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Art meets social justice in panel discussion

By Sabrina Pond

Section: Arts

October 17, 2014

As can be expected from a university that prides itself in social justice and the awareness of inequality, Brandeis’ fall musical “Spring Awakening” presented an open-panel discussion called “Where the Arts Meet Social Justice” on Oct. 16 in the Mandel Center for the Humanities. The conversation was held between the panel members—Professors Jennifer Cleary (THA), Adrianne Krstansky (THA), Dean of Students Jamele Adams and Joy Von Steiger, the psychological counseling center senior associate and clinical director—and the audience, some of whom were part of the “Spring Awakening” cast. The event was led by Rachel Liff ’16, who is also the director of the musical.

The main topics under discussion at the event were sexual and physical assault, abortion and suicide. The majority of the conversation centered on how art is used as a vessel to represent how these issues are prevalent in American society. In the opinion of the panelists, art utilizes personal narrative and presents widespread problems in such a way that the audience members may be more inclined to listen. As stated by Krstansky, “Art concerns itself with the metaphor, to the essence of something. We don’t have to be told how to think, how to feel or what to say.”

When art addresses a serious topic in an abstract way, it is interesting how the audience can understand the message and be moved, while statistics may not be received the same way because of the distance between the numbers and the audience. Though they are concrete facts, they can feel impersonal and detached. It is art that can tell a story and make those numbers a living, breathing reality.

This dialogue was related to the upcoming performance of “Spring Awakening” because of its risque nature and in-your-face attitude. The original play was written in the late 1800s, yet its age has not changed the fact that the rather controversial topics at force in this play are still scandalous today. The play will feature a racy sex scene on stage, as well as portrayals of suicide and masturbation. Some of the characters are even sexually abused, and one character is forced to get an abortion. To say the least, the performance will be chock full of scenes that bring to light certain topics that people would otherwise be difficult to discuss.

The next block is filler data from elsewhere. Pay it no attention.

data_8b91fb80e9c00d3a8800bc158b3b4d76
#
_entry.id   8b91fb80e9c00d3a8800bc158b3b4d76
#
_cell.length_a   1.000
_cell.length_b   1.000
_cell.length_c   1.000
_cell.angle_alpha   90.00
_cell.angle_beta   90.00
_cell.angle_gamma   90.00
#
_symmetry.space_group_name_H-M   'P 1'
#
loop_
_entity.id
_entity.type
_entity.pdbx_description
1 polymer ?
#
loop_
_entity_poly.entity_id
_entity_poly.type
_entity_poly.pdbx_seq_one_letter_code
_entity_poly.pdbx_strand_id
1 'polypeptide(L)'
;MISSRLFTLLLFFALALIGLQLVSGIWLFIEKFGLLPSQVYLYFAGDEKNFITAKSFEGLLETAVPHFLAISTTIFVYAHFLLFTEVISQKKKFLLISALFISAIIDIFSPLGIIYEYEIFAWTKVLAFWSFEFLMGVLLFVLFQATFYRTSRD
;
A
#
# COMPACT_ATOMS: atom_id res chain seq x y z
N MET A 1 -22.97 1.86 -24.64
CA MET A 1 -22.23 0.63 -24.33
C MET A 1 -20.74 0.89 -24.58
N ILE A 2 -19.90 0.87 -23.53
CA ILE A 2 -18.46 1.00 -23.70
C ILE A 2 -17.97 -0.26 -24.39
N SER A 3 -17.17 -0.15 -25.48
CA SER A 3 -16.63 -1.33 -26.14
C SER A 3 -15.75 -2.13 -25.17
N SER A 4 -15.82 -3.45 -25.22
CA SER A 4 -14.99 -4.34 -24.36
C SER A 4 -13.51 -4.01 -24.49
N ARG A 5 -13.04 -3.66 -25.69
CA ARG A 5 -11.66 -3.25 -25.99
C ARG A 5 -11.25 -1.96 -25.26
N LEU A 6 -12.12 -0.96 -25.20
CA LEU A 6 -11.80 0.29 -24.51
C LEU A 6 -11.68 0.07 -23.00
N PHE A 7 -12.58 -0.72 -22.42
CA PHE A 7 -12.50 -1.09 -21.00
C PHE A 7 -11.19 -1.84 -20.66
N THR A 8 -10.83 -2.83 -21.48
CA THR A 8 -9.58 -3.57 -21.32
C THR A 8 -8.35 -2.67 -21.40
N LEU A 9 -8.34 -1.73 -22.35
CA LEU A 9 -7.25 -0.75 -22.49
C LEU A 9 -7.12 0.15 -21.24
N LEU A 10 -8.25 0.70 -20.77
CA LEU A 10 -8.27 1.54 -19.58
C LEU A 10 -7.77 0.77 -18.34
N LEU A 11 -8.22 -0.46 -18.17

To start off the event, Liff asked questions regarding an example of theater or art that addressed social issues and had a profound impact on the panelist. Different plays were then discussed, such as “The Laramie Project,” a stinging play about a real-life hate crime committed against Matthew Shepard, a gay student in Wyoming. The play slowly revealed the events leading up to Matthew Shepard’s death through interviews. Another play titled “Through the Leaves” focused on the very unhealthy relationship between two characters, Martha and Otto. Domestic violence is explored through the play as both characters mistreat each other in ways that may be difficult to watch. This discussion helped to portray how art and theater have been used in the past to point out the faults in our society. The idea is that change cannot occur if there is no dialogue about the problem. It is only after openly stating the issue that action can occur.

One point of discussion focused on how these topics, considered to be very controversial over a century ago, are still being contentiously debated even today. As put forth by Cleary, “Why haven’t we solved all the issues of humanity?” Though a rather daunting question, the argument was settled when it was pointed out that as individuals, we are all trying to figure out how we fit in the world and to discover our identity. Art and theater, at the very least, can be used to represent these issues in such a way that small measures of progress can be made.

The event closed with a hopeful gaze into the future. The panelists explained how they hope theater and film, in the not-so-distant-future, will evolve to become more encompassing and diverse. There was talk of representing different bodied people, healthy relationships, those with disabilities and to allow women more diverse roles in theater and film. Considering how American society has developed these past few decades, it seems likely that progress is inevitable. Adams summed it up very nicely, stating, “We wouldn’t have had this conversation 50 years ago—three women and a black dude.” Though it may be dismaying to look at the progress that should be made, it is reassuring that we have at least come this far.

Tympanium Euphorium’s “Spring Awakening” will open on Thursday, Nov. 13 and will show through the weekend. Tickets are available in the SCC box office or online at the Brandeis Tickets page.

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